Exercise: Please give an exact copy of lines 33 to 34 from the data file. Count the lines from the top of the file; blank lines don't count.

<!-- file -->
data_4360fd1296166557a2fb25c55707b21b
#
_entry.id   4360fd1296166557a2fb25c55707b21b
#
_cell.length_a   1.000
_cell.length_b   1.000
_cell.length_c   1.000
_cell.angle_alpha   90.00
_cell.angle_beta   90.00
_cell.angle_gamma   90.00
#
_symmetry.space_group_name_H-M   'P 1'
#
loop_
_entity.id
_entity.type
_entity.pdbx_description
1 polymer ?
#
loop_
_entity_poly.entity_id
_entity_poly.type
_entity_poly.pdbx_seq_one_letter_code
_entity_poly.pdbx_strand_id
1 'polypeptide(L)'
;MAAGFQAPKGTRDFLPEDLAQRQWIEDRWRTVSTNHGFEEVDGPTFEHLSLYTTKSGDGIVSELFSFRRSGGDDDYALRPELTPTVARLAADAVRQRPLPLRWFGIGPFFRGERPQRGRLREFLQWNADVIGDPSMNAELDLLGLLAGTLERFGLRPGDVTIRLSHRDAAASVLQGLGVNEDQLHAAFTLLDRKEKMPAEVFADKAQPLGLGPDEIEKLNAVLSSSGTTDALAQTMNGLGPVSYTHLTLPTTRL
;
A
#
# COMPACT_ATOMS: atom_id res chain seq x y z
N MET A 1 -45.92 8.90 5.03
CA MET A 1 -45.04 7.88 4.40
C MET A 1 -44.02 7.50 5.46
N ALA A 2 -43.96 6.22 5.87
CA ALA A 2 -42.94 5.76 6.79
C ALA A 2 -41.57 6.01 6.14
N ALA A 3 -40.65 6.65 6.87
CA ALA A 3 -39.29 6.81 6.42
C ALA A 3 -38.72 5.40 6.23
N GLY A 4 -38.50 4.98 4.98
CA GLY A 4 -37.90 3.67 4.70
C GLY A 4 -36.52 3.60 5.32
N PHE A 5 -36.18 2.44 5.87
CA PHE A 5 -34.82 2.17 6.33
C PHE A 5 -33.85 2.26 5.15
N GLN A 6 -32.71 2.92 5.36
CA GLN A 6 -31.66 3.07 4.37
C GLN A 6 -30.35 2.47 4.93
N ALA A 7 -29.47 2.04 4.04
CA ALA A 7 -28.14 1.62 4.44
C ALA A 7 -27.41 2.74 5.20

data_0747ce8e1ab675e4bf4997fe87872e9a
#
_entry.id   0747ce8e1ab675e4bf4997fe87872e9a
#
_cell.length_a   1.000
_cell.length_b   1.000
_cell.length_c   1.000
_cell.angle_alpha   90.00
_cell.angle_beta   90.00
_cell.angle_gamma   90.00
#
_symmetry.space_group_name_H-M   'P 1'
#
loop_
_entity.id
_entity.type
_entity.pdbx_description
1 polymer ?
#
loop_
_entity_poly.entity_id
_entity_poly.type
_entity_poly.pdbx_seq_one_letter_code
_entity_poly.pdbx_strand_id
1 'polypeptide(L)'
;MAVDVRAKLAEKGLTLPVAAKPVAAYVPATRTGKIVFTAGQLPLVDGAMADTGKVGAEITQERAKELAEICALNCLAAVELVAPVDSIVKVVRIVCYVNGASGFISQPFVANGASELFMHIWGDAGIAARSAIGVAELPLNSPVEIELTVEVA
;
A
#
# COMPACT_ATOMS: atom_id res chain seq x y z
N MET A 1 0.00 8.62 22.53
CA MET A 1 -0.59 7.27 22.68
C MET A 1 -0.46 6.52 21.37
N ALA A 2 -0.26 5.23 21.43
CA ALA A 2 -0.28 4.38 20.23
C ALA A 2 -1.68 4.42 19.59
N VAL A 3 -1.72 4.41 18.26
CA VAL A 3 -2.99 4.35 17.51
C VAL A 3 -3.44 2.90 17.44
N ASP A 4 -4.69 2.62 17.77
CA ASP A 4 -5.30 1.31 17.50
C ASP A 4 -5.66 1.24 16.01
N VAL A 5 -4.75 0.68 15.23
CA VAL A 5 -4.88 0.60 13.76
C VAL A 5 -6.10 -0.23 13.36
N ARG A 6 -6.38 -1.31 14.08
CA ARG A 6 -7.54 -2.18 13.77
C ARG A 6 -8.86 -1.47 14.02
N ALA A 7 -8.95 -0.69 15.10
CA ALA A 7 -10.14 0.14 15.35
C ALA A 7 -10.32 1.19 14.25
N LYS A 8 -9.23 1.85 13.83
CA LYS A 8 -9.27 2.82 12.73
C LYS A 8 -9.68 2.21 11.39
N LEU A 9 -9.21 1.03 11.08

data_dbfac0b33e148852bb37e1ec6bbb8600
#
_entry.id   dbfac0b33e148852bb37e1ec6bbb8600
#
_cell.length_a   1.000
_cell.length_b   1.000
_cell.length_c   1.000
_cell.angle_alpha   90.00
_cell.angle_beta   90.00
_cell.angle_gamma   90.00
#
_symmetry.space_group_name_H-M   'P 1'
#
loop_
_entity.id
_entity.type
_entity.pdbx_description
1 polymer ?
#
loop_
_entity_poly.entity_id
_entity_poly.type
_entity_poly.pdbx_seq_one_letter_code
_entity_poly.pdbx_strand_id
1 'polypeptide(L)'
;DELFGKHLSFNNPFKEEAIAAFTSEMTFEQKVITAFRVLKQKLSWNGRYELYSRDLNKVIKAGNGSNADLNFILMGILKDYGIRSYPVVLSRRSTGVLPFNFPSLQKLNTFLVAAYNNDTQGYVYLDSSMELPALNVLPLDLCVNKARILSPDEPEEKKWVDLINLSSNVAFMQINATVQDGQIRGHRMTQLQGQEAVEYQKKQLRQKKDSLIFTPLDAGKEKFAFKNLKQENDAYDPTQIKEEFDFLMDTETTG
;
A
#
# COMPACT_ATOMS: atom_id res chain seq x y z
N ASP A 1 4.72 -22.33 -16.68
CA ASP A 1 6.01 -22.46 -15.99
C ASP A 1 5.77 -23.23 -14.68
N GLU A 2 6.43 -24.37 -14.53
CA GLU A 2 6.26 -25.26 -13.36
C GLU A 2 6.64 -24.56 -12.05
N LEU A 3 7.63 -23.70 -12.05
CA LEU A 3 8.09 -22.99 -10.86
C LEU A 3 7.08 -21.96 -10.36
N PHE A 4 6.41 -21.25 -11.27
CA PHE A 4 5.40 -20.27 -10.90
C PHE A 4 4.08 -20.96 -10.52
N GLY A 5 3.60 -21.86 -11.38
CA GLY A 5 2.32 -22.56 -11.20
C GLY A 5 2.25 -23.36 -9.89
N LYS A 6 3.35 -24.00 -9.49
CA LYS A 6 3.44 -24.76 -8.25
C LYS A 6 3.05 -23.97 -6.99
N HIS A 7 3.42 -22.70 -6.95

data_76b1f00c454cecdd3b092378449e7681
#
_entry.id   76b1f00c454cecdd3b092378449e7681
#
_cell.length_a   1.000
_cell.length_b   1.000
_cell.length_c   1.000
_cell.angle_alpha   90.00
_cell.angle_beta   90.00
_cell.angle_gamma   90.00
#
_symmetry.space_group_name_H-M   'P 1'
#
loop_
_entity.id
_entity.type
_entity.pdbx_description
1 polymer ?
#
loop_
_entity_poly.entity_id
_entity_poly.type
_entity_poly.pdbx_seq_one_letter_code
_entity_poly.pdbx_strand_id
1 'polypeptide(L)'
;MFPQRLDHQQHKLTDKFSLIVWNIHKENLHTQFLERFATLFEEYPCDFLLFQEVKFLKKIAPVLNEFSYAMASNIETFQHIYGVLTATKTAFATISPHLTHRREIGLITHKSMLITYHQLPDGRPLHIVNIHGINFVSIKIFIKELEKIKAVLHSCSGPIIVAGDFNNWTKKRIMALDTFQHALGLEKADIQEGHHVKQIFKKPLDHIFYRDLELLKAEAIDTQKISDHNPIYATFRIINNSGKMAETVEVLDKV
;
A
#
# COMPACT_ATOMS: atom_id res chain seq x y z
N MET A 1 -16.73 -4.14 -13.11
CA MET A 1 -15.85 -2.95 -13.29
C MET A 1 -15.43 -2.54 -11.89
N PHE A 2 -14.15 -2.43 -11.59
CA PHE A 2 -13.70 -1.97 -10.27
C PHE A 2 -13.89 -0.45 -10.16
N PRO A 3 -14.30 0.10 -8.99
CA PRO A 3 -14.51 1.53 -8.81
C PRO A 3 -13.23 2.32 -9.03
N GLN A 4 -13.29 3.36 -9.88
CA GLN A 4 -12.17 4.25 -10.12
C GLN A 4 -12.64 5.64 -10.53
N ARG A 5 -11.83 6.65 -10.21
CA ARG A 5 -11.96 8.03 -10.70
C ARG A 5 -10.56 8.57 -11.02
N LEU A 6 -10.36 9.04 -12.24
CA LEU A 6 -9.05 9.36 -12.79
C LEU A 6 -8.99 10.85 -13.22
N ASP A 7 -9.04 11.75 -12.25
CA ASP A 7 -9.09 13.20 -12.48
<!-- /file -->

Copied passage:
C MET A 1 -44.02 7.50 5.46
N ALA A 2 -43.96 6.22 5.87